Skip to Content
Streetsblog New York City home
Log In

Anatomy of a Debacle: Uber Threw Lyft-Owned Citi Bike Under the Bus

6:01 PM EDT on April 17, 2019

Uber owns Jump and Lyft owns Citi Bike.

Does Macy's tell Gimbels?

In the days since Citi Bike officials hastily pulled all their e-bikes from New York, San Francisco and Washington, D.C., the Lyft-owned company has been under fire for not fixing the brake problem that has caused an unspecified number of crashes.

But a clearer picture of Brake-gate is emerging — and Lyft increasingly looks like a patsy (albeit an extremely rich patsy) to its bitter rival Uber, which claims it fixed the very same brake problem on its Jump bicycles last year but opted not to tell anyone.

And in the middle of the fight is Shimano, the Japanese bike brake company, which told Streetsblog that Lyft only has itself to blame for its crisis.

That's a lot to unpack, so let's go over what we know:

On Sunday, Lyft announced that it would ground its entire fleet of popular e-bikes in the three aforementioned cities "out of an abundance of caution" after some riders reported problems with the front brakes. Soon after, however, Uber revealed that it experienced the same problem with its Shimano front end, but had solved the problem by installing a "power modulator to the braking system," according to spokesman Josh Gold.

The company added that the repairs were in place before Uber deployed hundreds of Jump bikes in Staten Island and The Bronx in 2018. But if that's true, it means the company remained silent about the danger of its competitors' bikes — which used the same Shimano BR-C6000-F front end — even as reports started coming in that people were being injured.

Uber's silence raises issues of corporate ethics — though it also raises issues of governmental oversight. Lyft, after all, has a monopoly in New York City that mostly freezes out Uber's Jump system. Lyft's monopoly gives Uber little incentive to help its competitor maintain its lock over bike share in the nation's most profitable market, as well as DC and the San Francisco Bay area.

Enter Shimano. On Tuesday, the bike parts company issued a stunning statement to Streetsblog that threw Lyft entirely under the bus:

Shimano provides specification requirements for bicycle manufacturers to refer to when designing bicycles. When designed and assembled to these specifications the brakes perform to global standards. With regards to this specific case, based on the information we have, this is not a Shimano brake issue as the specification requires the use of a power modulator for this brake. It appears this specification was not followed by manufacturers of some of the bicycles in question.

The company made it very clear: "If the hub is not equipped with the power modulator, the braking force may be excessively applied," it states in its user and dealer manual.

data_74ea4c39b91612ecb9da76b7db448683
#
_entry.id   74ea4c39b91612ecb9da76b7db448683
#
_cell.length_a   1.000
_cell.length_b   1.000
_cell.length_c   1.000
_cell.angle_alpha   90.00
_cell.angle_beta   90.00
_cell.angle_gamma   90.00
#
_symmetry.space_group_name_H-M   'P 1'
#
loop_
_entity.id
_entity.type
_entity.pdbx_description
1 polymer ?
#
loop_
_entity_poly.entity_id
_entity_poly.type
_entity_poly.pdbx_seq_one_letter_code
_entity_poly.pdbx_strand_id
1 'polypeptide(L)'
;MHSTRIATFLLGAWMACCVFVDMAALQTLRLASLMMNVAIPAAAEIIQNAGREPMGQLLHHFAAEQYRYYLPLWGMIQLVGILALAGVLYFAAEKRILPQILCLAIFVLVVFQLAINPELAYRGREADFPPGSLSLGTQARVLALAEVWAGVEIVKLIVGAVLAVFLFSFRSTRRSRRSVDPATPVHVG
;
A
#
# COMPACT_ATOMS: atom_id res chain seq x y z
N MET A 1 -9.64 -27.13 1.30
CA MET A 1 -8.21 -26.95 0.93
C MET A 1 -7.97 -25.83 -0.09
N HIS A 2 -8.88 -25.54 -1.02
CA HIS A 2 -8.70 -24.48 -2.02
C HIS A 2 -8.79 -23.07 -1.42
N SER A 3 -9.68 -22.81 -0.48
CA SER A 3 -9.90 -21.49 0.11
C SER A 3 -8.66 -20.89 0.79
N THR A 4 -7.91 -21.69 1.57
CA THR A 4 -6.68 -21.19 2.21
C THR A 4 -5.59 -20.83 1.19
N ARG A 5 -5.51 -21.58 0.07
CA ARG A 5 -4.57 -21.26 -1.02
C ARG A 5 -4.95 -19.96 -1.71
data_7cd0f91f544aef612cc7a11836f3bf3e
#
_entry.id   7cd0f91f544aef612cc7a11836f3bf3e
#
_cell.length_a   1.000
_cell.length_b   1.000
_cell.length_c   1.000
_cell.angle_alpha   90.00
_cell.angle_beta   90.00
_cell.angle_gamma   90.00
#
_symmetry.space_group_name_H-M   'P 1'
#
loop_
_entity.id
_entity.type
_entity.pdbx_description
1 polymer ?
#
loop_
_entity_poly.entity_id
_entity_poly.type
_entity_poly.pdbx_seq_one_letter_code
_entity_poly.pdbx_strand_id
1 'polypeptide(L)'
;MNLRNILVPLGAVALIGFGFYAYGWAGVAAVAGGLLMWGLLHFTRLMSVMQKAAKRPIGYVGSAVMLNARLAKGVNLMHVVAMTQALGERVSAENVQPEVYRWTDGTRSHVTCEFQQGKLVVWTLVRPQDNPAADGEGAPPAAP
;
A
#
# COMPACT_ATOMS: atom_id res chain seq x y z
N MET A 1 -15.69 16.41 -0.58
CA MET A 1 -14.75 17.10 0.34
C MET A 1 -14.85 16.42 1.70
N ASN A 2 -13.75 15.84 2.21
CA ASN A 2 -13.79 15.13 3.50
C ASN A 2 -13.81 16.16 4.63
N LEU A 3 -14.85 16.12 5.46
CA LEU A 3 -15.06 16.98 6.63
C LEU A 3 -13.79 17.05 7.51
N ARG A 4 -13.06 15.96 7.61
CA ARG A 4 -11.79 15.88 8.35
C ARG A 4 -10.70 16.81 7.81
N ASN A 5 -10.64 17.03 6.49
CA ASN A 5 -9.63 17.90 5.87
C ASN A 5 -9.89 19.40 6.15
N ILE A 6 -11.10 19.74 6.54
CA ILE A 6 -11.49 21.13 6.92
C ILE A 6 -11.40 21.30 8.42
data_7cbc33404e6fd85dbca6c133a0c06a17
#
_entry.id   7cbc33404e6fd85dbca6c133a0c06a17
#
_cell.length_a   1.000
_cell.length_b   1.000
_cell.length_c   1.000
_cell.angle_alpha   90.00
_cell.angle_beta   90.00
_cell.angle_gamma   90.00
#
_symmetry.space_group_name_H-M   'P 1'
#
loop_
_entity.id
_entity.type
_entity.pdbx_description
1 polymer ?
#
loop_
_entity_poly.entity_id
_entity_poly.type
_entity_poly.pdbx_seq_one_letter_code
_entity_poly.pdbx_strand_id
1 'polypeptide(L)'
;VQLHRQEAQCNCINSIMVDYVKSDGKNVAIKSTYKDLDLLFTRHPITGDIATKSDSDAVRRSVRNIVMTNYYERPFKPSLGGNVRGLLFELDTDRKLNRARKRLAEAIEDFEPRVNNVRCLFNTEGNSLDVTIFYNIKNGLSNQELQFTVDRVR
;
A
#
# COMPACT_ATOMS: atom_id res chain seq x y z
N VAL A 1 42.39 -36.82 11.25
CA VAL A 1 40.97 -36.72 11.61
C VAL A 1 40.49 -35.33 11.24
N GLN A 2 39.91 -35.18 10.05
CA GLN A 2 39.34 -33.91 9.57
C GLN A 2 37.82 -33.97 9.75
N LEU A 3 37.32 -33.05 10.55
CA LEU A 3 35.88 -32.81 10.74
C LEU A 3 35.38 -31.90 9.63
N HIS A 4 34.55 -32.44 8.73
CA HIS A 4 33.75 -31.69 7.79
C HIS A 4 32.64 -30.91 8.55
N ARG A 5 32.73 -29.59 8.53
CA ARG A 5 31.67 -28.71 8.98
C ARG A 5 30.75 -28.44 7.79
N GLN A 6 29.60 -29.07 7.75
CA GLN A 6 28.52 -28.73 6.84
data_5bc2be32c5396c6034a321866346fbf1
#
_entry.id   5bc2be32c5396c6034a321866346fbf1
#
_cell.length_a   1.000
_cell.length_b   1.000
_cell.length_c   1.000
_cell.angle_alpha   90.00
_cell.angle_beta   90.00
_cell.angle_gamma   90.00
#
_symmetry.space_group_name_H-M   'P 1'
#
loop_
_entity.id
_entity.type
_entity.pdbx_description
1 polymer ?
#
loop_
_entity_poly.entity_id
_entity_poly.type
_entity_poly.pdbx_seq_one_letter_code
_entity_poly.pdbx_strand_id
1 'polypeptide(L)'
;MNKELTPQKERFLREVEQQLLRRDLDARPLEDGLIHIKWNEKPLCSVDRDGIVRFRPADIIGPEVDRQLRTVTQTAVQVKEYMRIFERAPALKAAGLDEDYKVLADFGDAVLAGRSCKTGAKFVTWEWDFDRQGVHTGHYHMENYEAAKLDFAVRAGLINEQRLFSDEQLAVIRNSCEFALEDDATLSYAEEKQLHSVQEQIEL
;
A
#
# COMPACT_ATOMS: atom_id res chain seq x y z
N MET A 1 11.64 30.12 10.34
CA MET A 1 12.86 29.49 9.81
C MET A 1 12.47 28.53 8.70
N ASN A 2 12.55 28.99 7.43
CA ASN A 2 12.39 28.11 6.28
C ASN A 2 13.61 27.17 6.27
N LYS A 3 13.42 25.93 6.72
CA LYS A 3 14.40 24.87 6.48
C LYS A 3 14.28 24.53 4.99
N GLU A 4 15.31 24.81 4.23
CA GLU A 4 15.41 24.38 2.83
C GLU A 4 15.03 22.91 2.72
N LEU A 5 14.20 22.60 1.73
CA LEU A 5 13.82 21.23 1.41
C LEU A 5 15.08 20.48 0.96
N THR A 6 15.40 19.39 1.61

Shimano makes a hub that includes a built-in modulator — but neither Lyft nor Uber used that particular hub. Uber fixed the problem. Lyft did not. It is likely that Lyft didn't know that Uber had made the fix. Streetsblog asked Shimano if it told Lyft about Uber's workaround — but Shimano wouldn't comment.

New York City officials have been in the dark.

"It appears the Department of Transportation was not made aware of any complications with the JUMP bicycles," spokesman Scott Gastel. "We reached out to the company [on Tuesday] to get more details on the measures they took to address the issue and any related timeline."

So what have we learned? Mostly what we already know: corporate interests frequently diverge from the public interest:

    • Uber fixed its brake problem, but didn't tell anyone, risking the lives of riders of its competitors' bikes.
    • Lyft didn't fix the brake problem in a timely fashion, and people were injured. But the company did remove all its bikes to prevent more injuries. Then again, the company has a monopoly on service in the city, and now its customers do not have access to popular e-bikes for what could be weeks.
    • Shimano doesn't follow up — and frankly could it? — if bike companies mix and match components and don't follow the company's specs and recs.
    • The Department of Transportation probably should do a better job of overseeing the safety of bike-share equipment.

Stay tuned.

Story was updated to reflect more information that came in after initial publication.

Stay in touch

Sign up for our free newsletter

More from Streetsblog New York City

Monday’s Headlines: ‘What is Up With All These Flip-Flops, Mayor?’ Edition

It's the same old story with this mayor and his chief adviser, Ingrid Lewis-Martin. Plus other news.

September 25, 2023

Why Sustainable Transportation Advocates Need to Talk About Long COVID

Covid-19 transformed many U.S. cities' approach to sustainable transportation forever. But how did it transform the lives of sustainable transportation advocates who developed lasting symptoms from the disease?

September 24, 2023

Analysis: ‘Dangerous Vehicle Abatement Program’ is a Failure By All Measures

The Department of Transportation wants the Dangerous Vehicle Abatement Program to simply expire in part because it did not dramatically improve safety among these worst-of-the-worst drivers and led to a tiny number of vehicle seizures.

September 22, 2023

School Bus Driver Kills Cyclist in Boro Park, 24th Bike Death of 2023

Luis Perez-Ramirez, 44, was biking south on Fort Hamilton Parkway just before 3:15 p.m. when he was struck a by school bus driver making a right turn.

September 22, 2023

‘Betrayal’: Adams Caves to Opposition, Abandons Bus Improvement Plan on Fordham Road

The capitulation on Fordham Road is the latest episode in which the mayor has delayed or watered down a transportation project in deference to powerful interests.

September 22, 2023
See all posts